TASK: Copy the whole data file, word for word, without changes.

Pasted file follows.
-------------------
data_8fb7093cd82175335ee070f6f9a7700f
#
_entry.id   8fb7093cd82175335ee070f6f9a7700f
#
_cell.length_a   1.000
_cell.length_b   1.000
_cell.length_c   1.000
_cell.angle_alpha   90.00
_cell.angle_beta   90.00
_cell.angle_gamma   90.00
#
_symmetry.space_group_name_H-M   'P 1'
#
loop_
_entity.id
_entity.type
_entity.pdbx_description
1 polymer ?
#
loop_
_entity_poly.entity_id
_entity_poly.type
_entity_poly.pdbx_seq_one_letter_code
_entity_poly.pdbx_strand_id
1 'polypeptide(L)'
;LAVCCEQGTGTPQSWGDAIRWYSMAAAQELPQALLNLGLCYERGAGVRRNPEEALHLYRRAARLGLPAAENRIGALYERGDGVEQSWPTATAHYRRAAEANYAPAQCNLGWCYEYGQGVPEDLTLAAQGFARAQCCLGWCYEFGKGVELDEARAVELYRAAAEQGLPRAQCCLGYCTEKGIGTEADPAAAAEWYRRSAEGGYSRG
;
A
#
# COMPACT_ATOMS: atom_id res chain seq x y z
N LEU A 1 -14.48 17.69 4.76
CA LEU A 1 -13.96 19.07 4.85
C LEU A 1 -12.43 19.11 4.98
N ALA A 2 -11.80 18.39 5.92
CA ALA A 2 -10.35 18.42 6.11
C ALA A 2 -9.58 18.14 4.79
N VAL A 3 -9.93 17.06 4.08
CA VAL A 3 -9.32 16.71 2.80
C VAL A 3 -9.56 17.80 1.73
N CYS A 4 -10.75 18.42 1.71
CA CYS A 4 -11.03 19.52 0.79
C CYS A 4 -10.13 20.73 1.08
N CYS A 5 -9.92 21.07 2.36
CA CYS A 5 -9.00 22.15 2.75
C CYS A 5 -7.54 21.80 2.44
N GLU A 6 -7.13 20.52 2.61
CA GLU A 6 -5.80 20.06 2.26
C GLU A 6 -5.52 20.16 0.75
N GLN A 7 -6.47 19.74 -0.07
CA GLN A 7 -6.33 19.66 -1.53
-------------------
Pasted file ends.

data_8fb7093cd82175335ee070f6f9a7700f
#
_entry.id   8fb7093cd82175335ee070f6f9a7700f
#
_cell.length_a   1.000
_cell.length_b   1.000
_cell.length_c   1.000
_cell.angle_alpha   90.00
_cell.angle_beta   90.00
_cell.angle_gamma   90.00
#
_symmetry.space_group_name_H-M   'P 1'
#
loop_
_entity.id
_entity.type
_entity.pdbx_description
1 polymer ?
#
loop_
_entity_poly.entity_id
_entity_poly.type
_entity_poly.pdbx_seq_one_letter_code
_entity_poly.pdbx_strand_id
1 'polypeptide(L)'
;LAVCCEQGTGTPQSWGDAIRWYSMAAAQELPQALLNLGLCYERGAGVRRNPEEALHLYRRAARLGLPAAENRIGALYERGDGVEQSWPTATAHYRRAAEANYAPAQCNLGWCYEYGQGVPEDLTLAAQGFARAQCCLGWCYEFGKGVELDEARAVELYRAAAEQGLPRAQCCLGYCTEKGIGTEADPAAAAEWYRRSAEGGYSRG
;
A
#
# COMPACT_ATOMS: atom_id res chain seq x y z
N LEU A 1 -14.48 17.69 4.76
CA LEU A 1 -13.96 19.07 4.85
C LEU A 1 -12.43 19.11 4.98
N ALA A 2 -11.80 18.39 5.92
CA ALA A 2 -10.35 18.42 6.11
C ALA A 2 -9.58 18.14 4.79
N VAL A 3 -9.93 17.06 4.08
CA VAL A 3 -9.32 16.71 2.80
C VAL A 3 -9.56 17.80 1.73
N CYS A 4 -10.75 18.42 1.71
CA CYS A 4 -11.03 19.52 0.79
C CYS A 4 -10.13 20.73 1.08
N CYS A 5 -9.92 21.07 2.36
CA CYS A 5 -9.00 22.15 2.75
C CYS A 5 -7.54 21.80 2.44
N GLU A 6 -7.13 20.52 2.61
CA GLU A 6 -5.80 20.06 2.26
C GLU A 6 -5.52 20.16 0.75
N GLN A 7 -6.47 19.74 -0.07
CA GLN A 7 -6.33 19.66 -1.53